So if I need to write a rule to turn on the Hue Bloom from the above example, I need to copy the channel info from the PaperUI interface and paste it into my rule.

Being pedantic, I prefer to have all my items in a single location (currently a loooong .items file) so I can find them again. If I add the ‘discovered’ item to my .items file, I’ll end up with duplicate entry error in the log. Actually writing this post made me realise why I kept getting the error despite repeatedly searching for the item and finding only a single reference in my conf dir!!!!

So I’ll end up using the auto discover and then not enable any of the channels the PaperUI displays, I’ll just copy and paste the value to my own items file.

Using 1.9 binding means using old style item mapping

Using the MiOS binding tools I imported into OH2 all the devices controlled by the Veralite Z-Wave controller. I then spent ages trying to figure out how I could convert

{mios="unit:house,device:139/service/SwitchPower1/Status"}

into the correct format that OH2 uses

{channel="mios:unit:house,device:139/service/SwitchPower1/Status"}

without success. All the examples talk about using this channel={} format and that the non 2.0 bindings (often called 1.9) will work using the compatibility layer that is built into OH2.

What I didn’t realise was that these 1.9 bindings still use the OH1 item convention, so there was no need to change them!

Import libraries

The migration docs point out that under the new architecture there is no need to include imports at the top of the rules/scripts. So in the past I would have:

import org.openhab.core.library.types.*
import org.openhab.core.persistence.*
import org.openhab.model.script.actions.*
import java.util.Date
import java.text.SimpleDateFormat

So when I copied across my rules, I happily deleted all the import statements.

Stupidly I assumed that as this was a Java environment this included the java libraries. It doesn’t. It only applies to the OpenHAB ones. Thankfully I use git, so rolling back all the changes wasn’t as big a deal as it could have been!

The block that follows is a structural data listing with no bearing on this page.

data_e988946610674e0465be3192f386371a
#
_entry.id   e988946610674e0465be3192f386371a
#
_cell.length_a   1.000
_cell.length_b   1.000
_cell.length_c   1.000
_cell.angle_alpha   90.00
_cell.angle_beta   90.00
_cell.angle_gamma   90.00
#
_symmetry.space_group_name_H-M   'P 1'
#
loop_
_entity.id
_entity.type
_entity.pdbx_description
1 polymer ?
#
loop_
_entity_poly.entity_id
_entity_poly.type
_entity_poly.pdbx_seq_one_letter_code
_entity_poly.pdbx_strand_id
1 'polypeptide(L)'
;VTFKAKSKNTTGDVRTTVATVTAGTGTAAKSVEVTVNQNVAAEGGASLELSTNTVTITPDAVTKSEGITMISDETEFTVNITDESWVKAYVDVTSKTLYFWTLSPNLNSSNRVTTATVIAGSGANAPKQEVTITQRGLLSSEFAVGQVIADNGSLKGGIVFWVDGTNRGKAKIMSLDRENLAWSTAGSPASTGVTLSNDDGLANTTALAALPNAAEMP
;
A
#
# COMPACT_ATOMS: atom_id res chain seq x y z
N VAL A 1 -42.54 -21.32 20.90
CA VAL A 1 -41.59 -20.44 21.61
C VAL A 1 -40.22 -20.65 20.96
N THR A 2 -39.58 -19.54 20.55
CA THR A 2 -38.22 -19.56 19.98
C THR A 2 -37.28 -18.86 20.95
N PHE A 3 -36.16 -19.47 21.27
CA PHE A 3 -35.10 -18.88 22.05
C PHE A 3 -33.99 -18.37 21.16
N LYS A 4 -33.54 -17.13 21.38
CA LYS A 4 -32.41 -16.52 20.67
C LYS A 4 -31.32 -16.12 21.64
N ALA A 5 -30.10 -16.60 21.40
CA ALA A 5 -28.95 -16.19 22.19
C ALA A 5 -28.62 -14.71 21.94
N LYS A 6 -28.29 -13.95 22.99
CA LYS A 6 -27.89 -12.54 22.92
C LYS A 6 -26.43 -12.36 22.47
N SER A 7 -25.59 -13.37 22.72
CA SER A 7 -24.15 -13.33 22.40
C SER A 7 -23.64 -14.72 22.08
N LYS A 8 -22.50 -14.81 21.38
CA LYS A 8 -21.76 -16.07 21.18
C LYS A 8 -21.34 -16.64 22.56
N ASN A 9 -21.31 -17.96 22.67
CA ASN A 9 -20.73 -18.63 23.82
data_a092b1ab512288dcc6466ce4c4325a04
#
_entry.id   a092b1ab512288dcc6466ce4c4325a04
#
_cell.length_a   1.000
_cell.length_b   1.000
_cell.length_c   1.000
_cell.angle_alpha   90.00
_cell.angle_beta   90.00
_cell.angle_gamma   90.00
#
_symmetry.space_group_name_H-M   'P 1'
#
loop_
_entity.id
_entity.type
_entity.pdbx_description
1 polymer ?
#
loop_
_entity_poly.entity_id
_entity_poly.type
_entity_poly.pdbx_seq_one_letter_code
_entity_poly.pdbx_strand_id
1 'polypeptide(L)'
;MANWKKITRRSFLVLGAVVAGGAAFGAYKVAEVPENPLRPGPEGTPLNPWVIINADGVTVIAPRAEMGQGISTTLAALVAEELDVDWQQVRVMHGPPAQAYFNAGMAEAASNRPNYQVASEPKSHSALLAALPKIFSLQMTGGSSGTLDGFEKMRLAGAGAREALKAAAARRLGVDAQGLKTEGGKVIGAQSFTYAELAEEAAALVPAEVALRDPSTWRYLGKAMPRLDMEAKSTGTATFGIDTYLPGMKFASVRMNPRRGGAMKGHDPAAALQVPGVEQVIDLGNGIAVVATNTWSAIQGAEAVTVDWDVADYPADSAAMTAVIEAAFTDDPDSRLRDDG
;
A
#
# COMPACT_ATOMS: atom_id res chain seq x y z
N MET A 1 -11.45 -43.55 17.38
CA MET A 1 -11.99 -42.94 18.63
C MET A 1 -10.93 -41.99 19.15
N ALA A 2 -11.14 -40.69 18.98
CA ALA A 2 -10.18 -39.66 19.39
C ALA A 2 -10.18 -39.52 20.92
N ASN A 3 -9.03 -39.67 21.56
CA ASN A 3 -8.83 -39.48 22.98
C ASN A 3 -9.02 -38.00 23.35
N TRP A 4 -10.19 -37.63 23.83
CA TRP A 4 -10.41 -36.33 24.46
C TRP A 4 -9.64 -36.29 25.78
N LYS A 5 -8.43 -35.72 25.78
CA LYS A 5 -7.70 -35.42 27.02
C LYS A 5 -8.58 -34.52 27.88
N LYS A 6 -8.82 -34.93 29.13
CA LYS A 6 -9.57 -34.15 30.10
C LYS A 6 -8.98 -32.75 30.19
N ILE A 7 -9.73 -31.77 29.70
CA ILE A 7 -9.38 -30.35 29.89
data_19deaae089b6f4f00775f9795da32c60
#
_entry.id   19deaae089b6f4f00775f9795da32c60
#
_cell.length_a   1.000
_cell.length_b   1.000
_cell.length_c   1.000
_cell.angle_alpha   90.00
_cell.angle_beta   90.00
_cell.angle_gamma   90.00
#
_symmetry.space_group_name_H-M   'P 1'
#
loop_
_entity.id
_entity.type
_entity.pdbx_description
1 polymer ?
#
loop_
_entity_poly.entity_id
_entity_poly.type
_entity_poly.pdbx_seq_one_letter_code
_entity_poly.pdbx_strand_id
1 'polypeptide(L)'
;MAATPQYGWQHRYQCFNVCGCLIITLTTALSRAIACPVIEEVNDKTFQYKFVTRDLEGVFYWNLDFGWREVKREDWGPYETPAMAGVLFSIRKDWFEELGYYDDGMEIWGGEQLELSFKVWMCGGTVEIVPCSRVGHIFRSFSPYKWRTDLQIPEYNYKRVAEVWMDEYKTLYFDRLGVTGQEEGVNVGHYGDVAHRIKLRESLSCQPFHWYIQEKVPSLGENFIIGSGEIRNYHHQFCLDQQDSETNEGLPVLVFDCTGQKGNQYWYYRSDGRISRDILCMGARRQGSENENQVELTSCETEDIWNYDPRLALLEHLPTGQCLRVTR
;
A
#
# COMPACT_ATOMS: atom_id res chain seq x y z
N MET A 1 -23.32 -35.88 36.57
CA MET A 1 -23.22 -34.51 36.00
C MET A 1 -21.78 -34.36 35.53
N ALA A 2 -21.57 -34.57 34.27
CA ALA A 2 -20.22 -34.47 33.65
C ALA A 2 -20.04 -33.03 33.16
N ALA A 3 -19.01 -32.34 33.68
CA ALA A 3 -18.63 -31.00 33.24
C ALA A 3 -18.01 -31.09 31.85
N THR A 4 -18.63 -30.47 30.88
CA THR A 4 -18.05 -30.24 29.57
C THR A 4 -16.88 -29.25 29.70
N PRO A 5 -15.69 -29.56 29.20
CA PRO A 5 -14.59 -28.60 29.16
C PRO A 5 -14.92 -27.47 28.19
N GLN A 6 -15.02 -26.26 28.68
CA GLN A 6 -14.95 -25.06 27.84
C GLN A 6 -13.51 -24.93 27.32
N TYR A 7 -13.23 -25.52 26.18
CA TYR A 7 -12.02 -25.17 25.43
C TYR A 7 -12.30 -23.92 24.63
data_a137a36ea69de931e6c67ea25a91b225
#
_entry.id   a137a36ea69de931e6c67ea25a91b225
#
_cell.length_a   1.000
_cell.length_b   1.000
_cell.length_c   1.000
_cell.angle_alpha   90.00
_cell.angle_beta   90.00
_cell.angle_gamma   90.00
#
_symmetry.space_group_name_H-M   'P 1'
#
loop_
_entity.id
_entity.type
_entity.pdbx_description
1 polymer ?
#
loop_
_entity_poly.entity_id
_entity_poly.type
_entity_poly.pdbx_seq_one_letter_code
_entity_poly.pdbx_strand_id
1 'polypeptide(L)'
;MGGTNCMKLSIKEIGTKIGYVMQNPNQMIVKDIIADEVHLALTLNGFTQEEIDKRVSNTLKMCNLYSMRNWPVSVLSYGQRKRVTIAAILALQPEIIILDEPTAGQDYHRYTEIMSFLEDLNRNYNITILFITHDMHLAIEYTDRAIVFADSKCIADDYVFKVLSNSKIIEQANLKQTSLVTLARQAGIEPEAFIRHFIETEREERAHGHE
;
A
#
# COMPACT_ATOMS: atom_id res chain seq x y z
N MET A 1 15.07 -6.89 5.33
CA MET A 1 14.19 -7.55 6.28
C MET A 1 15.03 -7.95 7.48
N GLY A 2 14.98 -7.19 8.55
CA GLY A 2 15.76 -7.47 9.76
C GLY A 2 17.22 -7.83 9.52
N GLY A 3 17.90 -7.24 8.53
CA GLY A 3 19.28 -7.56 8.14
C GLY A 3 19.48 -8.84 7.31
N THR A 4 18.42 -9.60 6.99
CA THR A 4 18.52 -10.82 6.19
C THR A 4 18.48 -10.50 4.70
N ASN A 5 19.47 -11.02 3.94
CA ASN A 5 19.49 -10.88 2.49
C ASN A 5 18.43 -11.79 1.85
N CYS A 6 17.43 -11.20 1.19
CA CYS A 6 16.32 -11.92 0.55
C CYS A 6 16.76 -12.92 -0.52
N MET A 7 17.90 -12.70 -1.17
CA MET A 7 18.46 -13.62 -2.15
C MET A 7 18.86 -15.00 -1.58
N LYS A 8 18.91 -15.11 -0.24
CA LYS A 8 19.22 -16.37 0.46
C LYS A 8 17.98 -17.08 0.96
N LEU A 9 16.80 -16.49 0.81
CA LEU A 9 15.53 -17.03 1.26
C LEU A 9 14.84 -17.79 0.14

The new imports now include only Java libaries:

import java.util.Date
import java.text.SimpleDateFormat

 

Eclipse Designer and OpenHAB designer

This is more a moan than a gotcha… Needing to have OHDesigner open to access my OH1 configuration and Eclipse Smart Home Designer to edit the OH2 ones… EclipseSHD won’t open OH1 directories and vice-versa.

At least on ‘nix I can use workspaces and switch between them, on Windows, not so much.

Links

Official OH 2 documentation

Migration guide

OpenHAB WIki

Open Ports in RPi

Posted: August 22, 2016 in Hacking and playing

See what ports are open on the RPi

netstat -lptn

or the long version is:

netstat --listening --programs --tcp --numeric

 

Presence Detection

Posted: September 21, 2015 in HA, Hacking and playing, House
Tags: , ,

The ‘ol bug bear – how do I see if anyone is home?

I’ve tried OwnTracks, but the app on Android isn’t the most accurate and reliable (although it is being updated). I’ve tried the network health monitoring binding in OpenHAB and asked it to detect the phone when it connects to the home network (spot the flaw #1). I’ve tried using a BlueTooth (BT) dongle in the OH controller and running regular scans for my phone.

But none of them work 100%. OwnTracks just lets me down (waypoints especially). I leave my Wi-Fi off most of the time to save battery (and network health doesn’t seem to detect it when it is on). BT does work, as long as i am in range. But the minute I go upstairs the phone is out of range and the system thinks I’ve left the house. The other gotcha is that my wife doesn’t turn BT on, so that’s a pain as well.

When I’d spoken to SmartThings (some CES trip before Samsung got involved!) we had discussed the presence tag that their system supported. Fast-forward to the UK release of the new Samsung version and the presence tags suddenly are actually available in the UK. Yay!

Boo! They are ZigBee. So absolutely bugger all use to me. I’m not plugging in the Almond+ or building some new Xbee device just to solve this issue.

I need a device that is small enough to be with me all the time, not be intrusive and allows for reliable long term use before requiring battery changing. Oh and the batteries need to be cheap. I’m not spending more on a replacement battery than the actual device cost me. The other driver is that I’ve managed to get some more scripts written that control our heating system. So if I can prove that no one is home, I can automatically turn the heating off!

BlueTooth Low Energy